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How To Use Ikea Tradfri Bulbs with Philips Hue



When it comes to smart lighting, Philips Hue is the market leader (UK) with a range of bulbs, luminaires and accessories, plus a good app and comprehensive integration to other smart systems. On the other hand, Ikea’s Tradfri is more basic but with the important benefit of being cheap and widely available in Ikea’s stores.

Inevitably, the question crops up… can Tradfri bulbs be used with Philips Hue? The short answer is yes as the Tradfri bulbs use the Zigbee system to communicate, just like Hue. The slightly longer answer is that while it’s possible, there are a number of steps in the process to get the Tradfri bulb transferred reliably onto the the Hue system. This article runs through those steps and the included video will show them too.

As a side note, the cost benefit of Ikea bulbs over Philips isn’t what it used to be, as the price of Hue bulbs, especially white, has significantly dropped in the past year or two, especially with regular 3-for-2 deals. Where the Tradfri bulbs really score though is on brightness. The brightest Hue bulb is around 800 lumens (lm) whereas Tradfri does 1000 lm, which is a noticeable difference. I now have three 1000 lm Tradfri bulbs in my home setup for spaces that would otherwise be too dim using Hue lights.

Let’s cut to the chase….here are my steps to painless use of Tradfri bulbs with Hue.

Part 1 – Tradfri Setup

  1. Buy (or borrow) a Tradfri gateway, dimmer (or other steering device, as Ikea calls them) and bulb(s). Ok, you might not need the gateway and dimmer but my experience suggests it makes life a whole lot easier (you can try going to Part 3 directly). Yes, it puts the price up so maybe this is a chance to ask around and see if you can nip round to a friend’s house to do the first part.
  2. Connect up the gateway with power and a network cable. Wait for all three lights.
  3. Download the Ikea Tradfri app to your phone. Run the app and pair with the gateway – all you have to do is scan a QR code on the back of the gateway.
  4. Continue to the use the app to walk you through the linking process for the dimmer. Pair the dimmer with the gateway by holding down the link button until the lights on the gateway flash. Read the instructions for other steering devices. The app will confirm correct linking.
  5. Plug the bulb into a handy lamp or light fitting and turn it on. The bulb should be lit. Make sure the lamp can be turned on and off easily – you’ll need it later.
  6. Again using the Tradfri app, go through the process of pairing the dimmer with the bulb. Hold the dimmer close to the bulb and press the link button. Watch the app to confirm linking.
  7. The bulb should now be shown in the app and can be controlled with the dimmer. Try it out to make sure.

Part 2 – Update and Disconnect

  1. The next step is to ensure that the bulb’s firmware is up-to-date. Use the Tradfri app to check  and update as necessary. This step is important in case the bulb is an old model with incompatible firmware. Updating to the latest version will remove the incompatibility.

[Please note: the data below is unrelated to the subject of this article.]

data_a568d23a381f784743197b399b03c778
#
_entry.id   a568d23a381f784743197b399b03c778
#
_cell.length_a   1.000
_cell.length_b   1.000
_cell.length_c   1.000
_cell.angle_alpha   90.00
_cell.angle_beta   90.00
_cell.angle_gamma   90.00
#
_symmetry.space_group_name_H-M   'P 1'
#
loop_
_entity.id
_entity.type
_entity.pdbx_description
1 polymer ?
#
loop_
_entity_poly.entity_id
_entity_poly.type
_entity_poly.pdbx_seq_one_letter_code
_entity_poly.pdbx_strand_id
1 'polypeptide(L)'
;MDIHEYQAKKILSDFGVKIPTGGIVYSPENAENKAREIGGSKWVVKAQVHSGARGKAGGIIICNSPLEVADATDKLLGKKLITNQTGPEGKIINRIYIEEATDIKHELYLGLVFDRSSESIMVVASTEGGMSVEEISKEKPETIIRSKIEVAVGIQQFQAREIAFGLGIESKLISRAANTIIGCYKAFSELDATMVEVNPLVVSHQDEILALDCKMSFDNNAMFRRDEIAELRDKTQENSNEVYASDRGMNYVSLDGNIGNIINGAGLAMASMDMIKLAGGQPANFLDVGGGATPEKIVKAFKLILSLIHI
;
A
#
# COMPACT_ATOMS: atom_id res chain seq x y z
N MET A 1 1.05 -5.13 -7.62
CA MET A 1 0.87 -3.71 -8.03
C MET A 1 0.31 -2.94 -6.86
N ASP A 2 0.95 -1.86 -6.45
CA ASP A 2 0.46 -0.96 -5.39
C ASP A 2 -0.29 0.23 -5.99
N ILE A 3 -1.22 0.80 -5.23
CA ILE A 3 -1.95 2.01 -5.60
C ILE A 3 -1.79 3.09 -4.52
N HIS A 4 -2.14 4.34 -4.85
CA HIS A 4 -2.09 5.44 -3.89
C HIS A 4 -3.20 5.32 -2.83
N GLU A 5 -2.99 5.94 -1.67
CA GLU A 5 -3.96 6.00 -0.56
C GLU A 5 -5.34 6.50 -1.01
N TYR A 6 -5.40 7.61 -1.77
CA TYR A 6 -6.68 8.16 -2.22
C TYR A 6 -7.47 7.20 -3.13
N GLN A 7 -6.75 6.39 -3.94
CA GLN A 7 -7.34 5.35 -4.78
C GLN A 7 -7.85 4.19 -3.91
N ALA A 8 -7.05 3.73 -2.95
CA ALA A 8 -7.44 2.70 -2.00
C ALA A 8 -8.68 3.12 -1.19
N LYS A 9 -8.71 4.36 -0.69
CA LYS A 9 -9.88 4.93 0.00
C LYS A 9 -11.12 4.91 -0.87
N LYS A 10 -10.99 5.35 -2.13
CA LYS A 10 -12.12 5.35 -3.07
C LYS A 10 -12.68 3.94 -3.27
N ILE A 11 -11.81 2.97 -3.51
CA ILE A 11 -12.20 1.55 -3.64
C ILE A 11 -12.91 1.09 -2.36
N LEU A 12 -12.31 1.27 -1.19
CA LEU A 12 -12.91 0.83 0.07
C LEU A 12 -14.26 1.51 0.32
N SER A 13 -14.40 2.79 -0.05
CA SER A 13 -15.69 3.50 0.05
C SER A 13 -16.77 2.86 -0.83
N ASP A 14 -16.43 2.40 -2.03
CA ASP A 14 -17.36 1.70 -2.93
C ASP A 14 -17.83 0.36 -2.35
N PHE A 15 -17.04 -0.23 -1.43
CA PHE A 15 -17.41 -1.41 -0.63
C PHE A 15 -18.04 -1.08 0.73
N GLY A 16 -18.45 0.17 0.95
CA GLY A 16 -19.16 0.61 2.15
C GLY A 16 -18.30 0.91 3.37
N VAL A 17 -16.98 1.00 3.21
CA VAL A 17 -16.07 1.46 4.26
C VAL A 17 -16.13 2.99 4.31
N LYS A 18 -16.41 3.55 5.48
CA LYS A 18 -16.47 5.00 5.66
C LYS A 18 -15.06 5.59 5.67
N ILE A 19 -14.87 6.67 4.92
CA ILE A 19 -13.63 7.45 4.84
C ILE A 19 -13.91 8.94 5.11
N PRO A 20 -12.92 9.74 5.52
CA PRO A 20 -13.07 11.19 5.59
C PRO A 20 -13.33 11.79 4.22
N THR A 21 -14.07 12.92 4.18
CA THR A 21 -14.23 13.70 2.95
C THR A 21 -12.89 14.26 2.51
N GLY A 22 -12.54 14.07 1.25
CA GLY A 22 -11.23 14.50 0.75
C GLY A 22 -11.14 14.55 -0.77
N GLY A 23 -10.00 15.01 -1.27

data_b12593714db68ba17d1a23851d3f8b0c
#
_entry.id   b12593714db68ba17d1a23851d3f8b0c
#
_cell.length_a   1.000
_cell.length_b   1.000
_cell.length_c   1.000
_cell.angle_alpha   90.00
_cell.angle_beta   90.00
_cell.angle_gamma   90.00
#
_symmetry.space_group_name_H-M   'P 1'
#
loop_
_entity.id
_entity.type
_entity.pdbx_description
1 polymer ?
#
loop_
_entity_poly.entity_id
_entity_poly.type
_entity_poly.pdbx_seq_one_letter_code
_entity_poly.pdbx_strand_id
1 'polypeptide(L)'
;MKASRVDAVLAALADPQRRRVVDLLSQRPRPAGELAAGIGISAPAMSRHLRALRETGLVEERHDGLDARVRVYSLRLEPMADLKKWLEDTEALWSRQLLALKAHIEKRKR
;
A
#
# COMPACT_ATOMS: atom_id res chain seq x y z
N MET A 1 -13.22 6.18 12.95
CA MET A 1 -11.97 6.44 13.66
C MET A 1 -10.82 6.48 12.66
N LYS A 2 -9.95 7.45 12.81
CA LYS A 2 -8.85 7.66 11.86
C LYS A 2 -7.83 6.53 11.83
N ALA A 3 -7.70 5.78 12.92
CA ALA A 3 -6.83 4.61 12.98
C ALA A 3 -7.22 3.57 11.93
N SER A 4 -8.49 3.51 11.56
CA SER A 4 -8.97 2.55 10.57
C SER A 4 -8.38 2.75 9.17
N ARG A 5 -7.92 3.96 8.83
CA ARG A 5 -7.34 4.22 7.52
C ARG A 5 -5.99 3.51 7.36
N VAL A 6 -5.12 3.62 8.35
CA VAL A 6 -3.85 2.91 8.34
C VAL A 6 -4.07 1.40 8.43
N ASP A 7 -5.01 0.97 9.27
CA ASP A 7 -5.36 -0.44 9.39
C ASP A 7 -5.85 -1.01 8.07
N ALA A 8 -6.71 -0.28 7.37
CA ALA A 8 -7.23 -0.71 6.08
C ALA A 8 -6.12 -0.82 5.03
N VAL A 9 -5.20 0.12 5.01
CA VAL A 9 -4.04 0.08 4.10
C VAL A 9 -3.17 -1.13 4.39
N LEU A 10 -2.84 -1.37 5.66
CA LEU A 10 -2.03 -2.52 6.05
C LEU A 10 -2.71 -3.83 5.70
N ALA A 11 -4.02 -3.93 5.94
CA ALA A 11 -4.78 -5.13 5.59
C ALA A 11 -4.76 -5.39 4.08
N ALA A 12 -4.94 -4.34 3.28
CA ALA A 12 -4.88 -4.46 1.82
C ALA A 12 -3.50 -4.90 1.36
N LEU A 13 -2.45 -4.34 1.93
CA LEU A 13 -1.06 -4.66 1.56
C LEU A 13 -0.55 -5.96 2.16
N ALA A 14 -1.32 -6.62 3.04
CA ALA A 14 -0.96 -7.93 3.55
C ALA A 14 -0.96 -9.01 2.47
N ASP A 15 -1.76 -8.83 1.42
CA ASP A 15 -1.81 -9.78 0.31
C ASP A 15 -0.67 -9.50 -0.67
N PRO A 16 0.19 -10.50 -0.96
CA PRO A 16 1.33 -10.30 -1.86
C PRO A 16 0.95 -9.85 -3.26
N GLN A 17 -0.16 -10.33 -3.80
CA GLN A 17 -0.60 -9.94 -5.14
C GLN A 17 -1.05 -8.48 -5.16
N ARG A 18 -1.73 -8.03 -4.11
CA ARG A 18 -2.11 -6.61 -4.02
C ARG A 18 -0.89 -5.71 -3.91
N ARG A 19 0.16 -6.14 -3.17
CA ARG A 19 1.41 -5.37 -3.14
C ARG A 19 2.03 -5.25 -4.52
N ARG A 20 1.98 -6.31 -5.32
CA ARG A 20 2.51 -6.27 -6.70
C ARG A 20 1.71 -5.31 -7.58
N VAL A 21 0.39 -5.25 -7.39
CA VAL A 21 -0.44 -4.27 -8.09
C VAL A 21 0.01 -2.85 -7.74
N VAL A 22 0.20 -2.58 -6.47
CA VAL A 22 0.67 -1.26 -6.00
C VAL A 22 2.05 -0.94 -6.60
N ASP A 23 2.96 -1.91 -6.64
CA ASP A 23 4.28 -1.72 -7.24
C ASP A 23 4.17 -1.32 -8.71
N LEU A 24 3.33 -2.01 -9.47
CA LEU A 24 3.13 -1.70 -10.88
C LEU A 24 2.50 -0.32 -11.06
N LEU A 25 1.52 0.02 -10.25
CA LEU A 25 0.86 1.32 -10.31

2. Next, use the app to disconnect the bulb from the gateway. Yes, I know it’s only just been added but trust me. Follow the instructions and use the dimmer. Don’t turn the light off yet.

Part 3 – Connect to Hue

  1. In the next part, you will need to be able to hold the Tradfri bulb very close to the Hue hub. Sort that out first.
  2. I recommend an app called Hue Essentials. It works with both Hue and Tradfri systems, but it’s only available for Android. The reason to recommend Essentials is that it supports a feature called Touchlink. It does have in-app purchases but you don’t need to pay for any of them. There must be similar Hue apps for iOS – look for ones that support Touchlink.
  3. Use Hue Essentials to find and select the Hue hub. Ignore the Tradfri one. You can even turn it off.
  4. Navigate to the part of the app to add or search for new bulbs. It should be like the screen shot on the right.
  5. To reset the Tradfri bulb, you need to switch it off and on six times. A steady quick pace does the job.
  6. Now position the bulb right next to the Hue hub.
  7. In Hue Essentials, press the “Touchlink” button in the bottom right. I find you often have to press it twice to work properly.
  8. If successful, the Tradfri bulb will start to pulse. At this point, press the “Search for Lights” button at the top. With luck, Hue Essentials will find the bulb and add it into the Hue system. Sweet!
  9. That’s it. Now the Ikea bulb is in the system, it can be used as any other Hue bulb. Mine was allocated to “Garden” and then set to come on when motion was detected at the back of the house. I’ve had no problems in several weeks of use.

If you’d like to see these steps in action, then check out the video below which goes through all the steps. It’s about 20 minutes overall. Get a drink.

Any problems or issues, leave a comment below and I’ll see if I can help.